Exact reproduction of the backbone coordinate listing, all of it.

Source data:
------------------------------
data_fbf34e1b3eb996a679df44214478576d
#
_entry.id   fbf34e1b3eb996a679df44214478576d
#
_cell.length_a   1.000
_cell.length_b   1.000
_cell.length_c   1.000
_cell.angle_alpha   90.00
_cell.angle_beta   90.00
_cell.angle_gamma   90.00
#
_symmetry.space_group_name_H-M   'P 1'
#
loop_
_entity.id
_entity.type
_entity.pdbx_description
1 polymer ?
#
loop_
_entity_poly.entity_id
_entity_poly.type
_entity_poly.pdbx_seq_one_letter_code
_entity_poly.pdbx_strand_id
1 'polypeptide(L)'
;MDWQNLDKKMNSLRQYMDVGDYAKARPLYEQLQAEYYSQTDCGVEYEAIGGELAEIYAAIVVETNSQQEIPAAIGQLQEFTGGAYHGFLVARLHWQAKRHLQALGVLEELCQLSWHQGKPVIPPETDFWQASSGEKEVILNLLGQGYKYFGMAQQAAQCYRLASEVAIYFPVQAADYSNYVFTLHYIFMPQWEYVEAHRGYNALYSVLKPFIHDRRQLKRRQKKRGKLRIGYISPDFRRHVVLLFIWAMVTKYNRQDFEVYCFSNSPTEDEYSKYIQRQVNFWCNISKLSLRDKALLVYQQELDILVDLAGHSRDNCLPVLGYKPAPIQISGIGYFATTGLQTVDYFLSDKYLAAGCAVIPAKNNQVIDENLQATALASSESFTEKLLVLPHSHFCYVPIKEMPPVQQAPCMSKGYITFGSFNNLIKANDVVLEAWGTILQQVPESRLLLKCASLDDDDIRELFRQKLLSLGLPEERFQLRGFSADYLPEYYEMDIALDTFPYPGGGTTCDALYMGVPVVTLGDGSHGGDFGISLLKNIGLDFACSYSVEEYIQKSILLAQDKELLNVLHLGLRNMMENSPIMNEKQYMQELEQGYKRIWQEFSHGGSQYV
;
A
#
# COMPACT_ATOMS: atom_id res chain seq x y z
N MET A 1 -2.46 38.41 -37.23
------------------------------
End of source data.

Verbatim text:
data_fbf34e1b3eb996a679df44214478576d
#
_entry.id   fbf34e1b3eb996a679df44214478576d
#
_cell.length_a   1.000
_cell.length_b   1.000
_cell.length_c   1.000
_cell.angle_alpha   90.00
_cell.angle_beta   90.00
_cell.angle_gamma   90.00
#
_symmetry.space_group_name_H-M   'P 1'
#
loop_
_entity.id
_entity.type
_entity.pdbx_description
1 polymer ?
#
loop_
_entity_poly.entity_id
_entity_poly.type
_entity_poly.pdbx_seq_one_letter_code
_entity_poly.pdbx_strand_id
1 'polypeptide(L)'
;MDWQNLDKKMNSLRQYMDVGDYAKARPLYEQLQAEYYSQTDCGVEYEAIGGELAEIYAAIVVETNSQQEIPAAIGQLQEFTGGAYHGFLVARLHWQAKRHLQALGVLEELCQLSWHQGKPVIPPETDFWQASSGEKEVILNLLGQGYKYFGMAQQAAQCYRLASEVAIYFPVQAADYSNYVFTLHYIFMPQWEYVEAHRGYNALYSVLKPFIHDRRQLKRRQKKRGKLRIGYISPDFRRHVVLLFIWAMVTKYNRQDFEVYCFSNSPTEDEYSKYIQRQVNFWCNISKLSLRDKALLVYQQELDILVDLAGHSRDNCLPVLGYKPAPIQISGIGYFATTGLQTVDYFLSDKYLAAGCAVIPAKNNQVIDENLQATALASSESFTEKLLVLPHSHFCYVPIKEMPPVQQAPCMSKGYITFGSFNNLIKANDVVLEAWGTILQQVPESRLLLKCASLDDDDIRELFRQKLLSLGLPEERFQLRGFSADYLPEYYEMDIALDTFPYPGGGTTCDALYMGVPVVTLGDGSHGGDFGISLLKNIGLDFACSYSVEEYIQKSILLAQDKELLNVLHLGLRNMMENSPIMNEKQYMQELEQGYKRIWQEFSHGGSQYV
;
A
#
# COMPACT_ATOMS: atom_id res chain seq x y z
N MET A 1 -2.46 38.41 -37.23